4. Network with “You” in 10 Years

First, imagine where you’d like to be in 10 years. Then seek out people with that job. Satish says that the act of tactfully reaching out with a message or connection request can potentially offer one-of-a-kind insight. “The key here is specificity and breadth in your networking. If you’re reaching out to anyone with a ‘CEO’ title across any industry, you may be doing yourself a disservice. But once you’ve recognized a field or area of interest, you should reach out to all kinds of leaders to start conversations and expand your breadth of knowledge.” Asking genuine questions like, “What organizations did you join at my stage of your career?” and, “What educational background do you have?” can convey your genuine curiosity and prevent you from rubbing them the wrong way.

5. Use a Tracking System

The organization of your job search can help you become more focused and effective, as it’s easy to forget about where you applied or who you spoke to. A tracking document is vital for this and will help you keep your outreach organized to ensure you’re not missing any key deadlines and connecting with potential employers at the appropriate times. “You don’t want to find yourself in a position where you are inadvertently reaching out to the same person multiple times,” says Kolam. He recommends a platform like Excel or Airtable to track things such as company details, contact information, when you originally applied, how you applied, the employer’s response and the optimal time frame to follow up.

6. Don’t Get Too Fancy

The temptation to fancify your resumé with graphics and logos should be avoided, as the automatic scanning systems are more likely to weed them out. The same goes for PDFs and similar formats, as they can’t be easily detected by most bots. “Avoid using images, charts, and tables,” says Kolam. “They’ll all get mangled when your resume is being imported, any important information will get lost, and you’ll reduce your chances.” Instead, keep your documents text-based, be concise, and remember that computer scanners rarely give points for creativity.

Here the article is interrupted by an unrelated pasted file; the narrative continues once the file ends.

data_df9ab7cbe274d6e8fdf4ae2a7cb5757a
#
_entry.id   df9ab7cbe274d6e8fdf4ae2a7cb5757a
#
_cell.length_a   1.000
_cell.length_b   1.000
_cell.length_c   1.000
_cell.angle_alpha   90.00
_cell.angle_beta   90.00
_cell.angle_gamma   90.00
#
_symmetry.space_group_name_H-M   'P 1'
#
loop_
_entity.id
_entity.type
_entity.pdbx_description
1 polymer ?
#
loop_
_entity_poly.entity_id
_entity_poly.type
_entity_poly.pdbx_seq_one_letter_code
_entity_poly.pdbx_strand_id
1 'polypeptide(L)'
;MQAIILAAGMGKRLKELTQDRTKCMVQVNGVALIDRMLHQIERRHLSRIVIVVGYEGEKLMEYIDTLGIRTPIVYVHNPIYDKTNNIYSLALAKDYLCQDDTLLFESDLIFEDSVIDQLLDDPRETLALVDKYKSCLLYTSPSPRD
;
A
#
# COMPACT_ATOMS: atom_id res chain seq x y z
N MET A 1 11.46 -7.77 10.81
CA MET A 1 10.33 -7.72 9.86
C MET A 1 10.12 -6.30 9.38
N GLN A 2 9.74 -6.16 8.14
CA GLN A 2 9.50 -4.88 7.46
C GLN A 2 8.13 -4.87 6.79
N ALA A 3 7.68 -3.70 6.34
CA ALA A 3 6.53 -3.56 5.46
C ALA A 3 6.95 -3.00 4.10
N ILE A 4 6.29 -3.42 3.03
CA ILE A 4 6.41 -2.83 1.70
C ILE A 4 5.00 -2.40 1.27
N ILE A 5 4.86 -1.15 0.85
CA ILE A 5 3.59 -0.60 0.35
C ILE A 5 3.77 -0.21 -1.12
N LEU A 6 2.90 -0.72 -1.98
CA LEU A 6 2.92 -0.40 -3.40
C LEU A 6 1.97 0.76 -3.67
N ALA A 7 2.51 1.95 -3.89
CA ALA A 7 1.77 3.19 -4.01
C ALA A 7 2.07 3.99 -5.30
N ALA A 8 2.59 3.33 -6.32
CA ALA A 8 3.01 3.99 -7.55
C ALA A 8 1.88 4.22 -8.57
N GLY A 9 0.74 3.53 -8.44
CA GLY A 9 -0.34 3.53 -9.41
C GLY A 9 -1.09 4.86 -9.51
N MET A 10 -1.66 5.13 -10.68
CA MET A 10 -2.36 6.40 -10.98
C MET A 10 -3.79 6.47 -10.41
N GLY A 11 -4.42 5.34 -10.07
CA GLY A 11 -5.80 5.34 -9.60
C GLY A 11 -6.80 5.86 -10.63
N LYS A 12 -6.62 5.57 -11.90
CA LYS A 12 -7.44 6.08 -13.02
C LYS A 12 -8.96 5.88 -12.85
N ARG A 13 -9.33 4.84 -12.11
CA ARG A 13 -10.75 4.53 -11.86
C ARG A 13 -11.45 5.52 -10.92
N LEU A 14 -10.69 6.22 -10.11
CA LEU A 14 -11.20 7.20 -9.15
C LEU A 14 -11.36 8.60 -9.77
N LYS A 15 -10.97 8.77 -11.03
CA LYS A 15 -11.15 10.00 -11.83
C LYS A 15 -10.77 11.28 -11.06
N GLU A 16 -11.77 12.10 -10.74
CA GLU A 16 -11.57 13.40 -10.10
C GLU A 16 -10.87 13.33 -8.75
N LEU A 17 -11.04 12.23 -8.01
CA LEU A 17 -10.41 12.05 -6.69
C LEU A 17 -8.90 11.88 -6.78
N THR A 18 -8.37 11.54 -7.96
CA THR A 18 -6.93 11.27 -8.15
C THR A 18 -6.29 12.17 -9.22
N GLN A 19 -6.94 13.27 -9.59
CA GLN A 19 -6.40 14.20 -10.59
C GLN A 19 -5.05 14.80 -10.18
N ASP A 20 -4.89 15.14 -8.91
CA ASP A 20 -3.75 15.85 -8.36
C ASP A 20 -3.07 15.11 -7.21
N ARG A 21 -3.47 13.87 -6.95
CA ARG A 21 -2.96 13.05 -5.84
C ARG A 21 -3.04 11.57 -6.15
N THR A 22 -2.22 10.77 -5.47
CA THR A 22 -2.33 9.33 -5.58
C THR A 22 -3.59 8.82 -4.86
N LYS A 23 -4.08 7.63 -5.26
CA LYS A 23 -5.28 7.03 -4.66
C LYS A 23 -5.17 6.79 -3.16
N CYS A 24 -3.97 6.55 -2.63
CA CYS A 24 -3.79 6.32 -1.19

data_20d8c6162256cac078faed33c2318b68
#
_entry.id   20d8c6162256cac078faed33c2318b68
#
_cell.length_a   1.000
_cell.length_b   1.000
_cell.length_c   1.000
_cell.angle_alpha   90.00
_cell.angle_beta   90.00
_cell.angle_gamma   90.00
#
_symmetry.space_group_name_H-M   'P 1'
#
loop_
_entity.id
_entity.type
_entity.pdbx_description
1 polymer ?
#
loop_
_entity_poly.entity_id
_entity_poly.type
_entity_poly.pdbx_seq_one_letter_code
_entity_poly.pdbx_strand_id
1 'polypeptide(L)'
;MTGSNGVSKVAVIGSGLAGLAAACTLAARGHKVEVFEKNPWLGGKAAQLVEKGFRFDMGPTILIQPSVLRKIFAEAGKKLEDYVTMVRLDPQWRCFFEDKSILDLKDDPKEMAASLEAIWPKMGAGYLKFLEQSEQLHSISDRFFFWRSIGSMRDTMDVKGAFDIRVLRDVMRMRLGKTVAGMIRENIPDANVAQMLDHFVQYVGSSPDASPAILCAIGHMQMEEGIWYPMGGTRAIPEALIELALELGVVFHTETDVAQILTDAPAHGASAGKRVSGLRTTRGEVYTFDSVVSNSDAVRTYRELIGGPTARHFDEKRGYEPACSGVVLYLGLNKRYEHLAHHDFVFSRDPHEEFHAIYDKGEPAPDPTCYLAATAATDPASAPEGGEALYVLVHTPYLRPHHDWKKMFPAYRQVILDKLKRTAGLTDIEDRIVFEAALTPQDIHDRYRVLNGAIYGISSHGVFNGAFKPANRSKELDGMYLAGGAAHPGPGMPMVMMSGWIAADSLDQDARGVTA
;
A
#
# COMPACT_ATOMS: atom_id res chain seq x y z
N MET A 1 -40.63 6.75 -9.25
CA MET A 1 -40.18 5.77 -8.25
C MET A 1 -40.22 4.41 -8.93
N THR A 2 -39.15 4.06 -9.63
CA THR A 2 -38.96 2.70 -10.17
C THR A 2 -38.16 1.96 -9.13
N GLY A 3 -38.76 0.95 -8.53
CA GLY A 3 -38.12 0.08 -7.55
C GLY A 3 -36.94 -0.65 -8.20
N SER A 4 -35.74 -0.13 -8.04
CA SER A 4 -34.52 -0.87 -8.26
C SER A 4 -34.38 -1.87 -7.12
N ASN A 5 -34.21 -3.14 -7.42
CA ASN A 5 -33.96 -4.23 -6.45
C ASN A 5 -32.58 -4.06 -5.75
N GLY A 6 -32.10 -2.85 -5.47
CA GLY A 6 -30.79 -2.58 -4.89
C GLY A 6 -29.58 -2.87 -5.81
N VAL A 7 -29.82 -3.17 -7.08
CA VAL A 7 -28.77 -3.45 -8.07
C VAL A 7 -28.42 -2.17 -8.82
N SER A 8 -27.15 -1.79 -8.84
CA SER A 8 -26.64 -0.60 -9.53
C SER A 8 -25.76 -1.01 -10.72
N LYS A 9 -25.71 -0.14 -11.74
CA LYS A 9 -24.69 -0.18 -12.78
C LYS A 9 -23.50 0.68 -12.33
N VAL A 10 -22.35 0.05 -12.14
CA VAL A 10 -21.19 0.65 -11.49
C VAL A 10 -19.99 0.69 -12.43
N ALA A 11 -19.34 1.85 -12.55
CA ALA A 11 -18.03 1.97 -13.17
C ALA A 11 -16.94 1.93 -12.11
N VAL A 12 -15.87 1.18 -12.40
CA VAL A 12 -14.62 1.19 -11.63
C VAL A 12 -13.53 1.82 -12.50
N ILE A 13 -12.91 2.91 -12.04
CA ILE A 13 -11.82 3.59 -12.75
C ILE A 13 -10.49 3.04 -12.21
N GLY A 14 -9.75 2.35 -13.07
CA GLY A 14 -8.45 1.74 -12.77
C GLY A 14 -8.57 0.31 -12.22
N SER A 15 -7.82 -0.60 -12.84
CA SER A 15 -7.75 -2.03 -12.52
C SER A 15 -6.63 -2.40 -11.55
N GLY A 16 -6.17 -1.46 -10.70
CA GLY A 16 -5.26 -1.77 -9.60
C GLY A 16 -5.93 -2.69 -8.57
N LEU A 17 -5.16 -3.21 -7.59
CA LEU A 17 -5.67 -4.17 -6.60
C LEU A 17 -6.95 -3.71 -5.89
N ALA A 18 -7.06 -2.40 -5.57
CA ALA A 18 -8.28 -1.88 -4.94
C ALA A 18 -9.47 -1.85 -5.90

7. Be Truthful About Resumé Gaps

“Over 10 million Americans found themselves unemployed as a result of the pandemic,” says Kolam. “It’s very unlikely that a hiring manager is going to raise an eyebrow when seeing a gap on your resume after Covid hit.” Even if you voluntarily left your job as part of The Great Resignation, knowing that your resume gap doesn’t have the same stigma as it did pre-pandemic can assure you that your honest explanation will be refreshing. And, any experience you gained during a furlough or sabbatical can be used to your advantage. If you’ve volunteered or undertaken any sort of personal development — such as an online seminar or class — while unemployed, it’ll show hiring managers that you’re driven and motivated despite life-changing setbacks.

8. Use Job-Specific Keywords 

In medium and larger-sized companies, resumés are typically screened by applicant tracking systems before they even land in front of a human’s eyes. These systems are essentially bots that scan them for terms that align with the job description. “I always recommend that people look closely at the job description and reverse engineer their resumes to include some of the keywords that align with their attributes,” says Kolam. Be sure to include your soft skills — personal attributes, like “flexibility,” “communication”, “creative thinking”, etc. — along with your hard skills, as many recruiters are using AI technology that can match candidates based on both.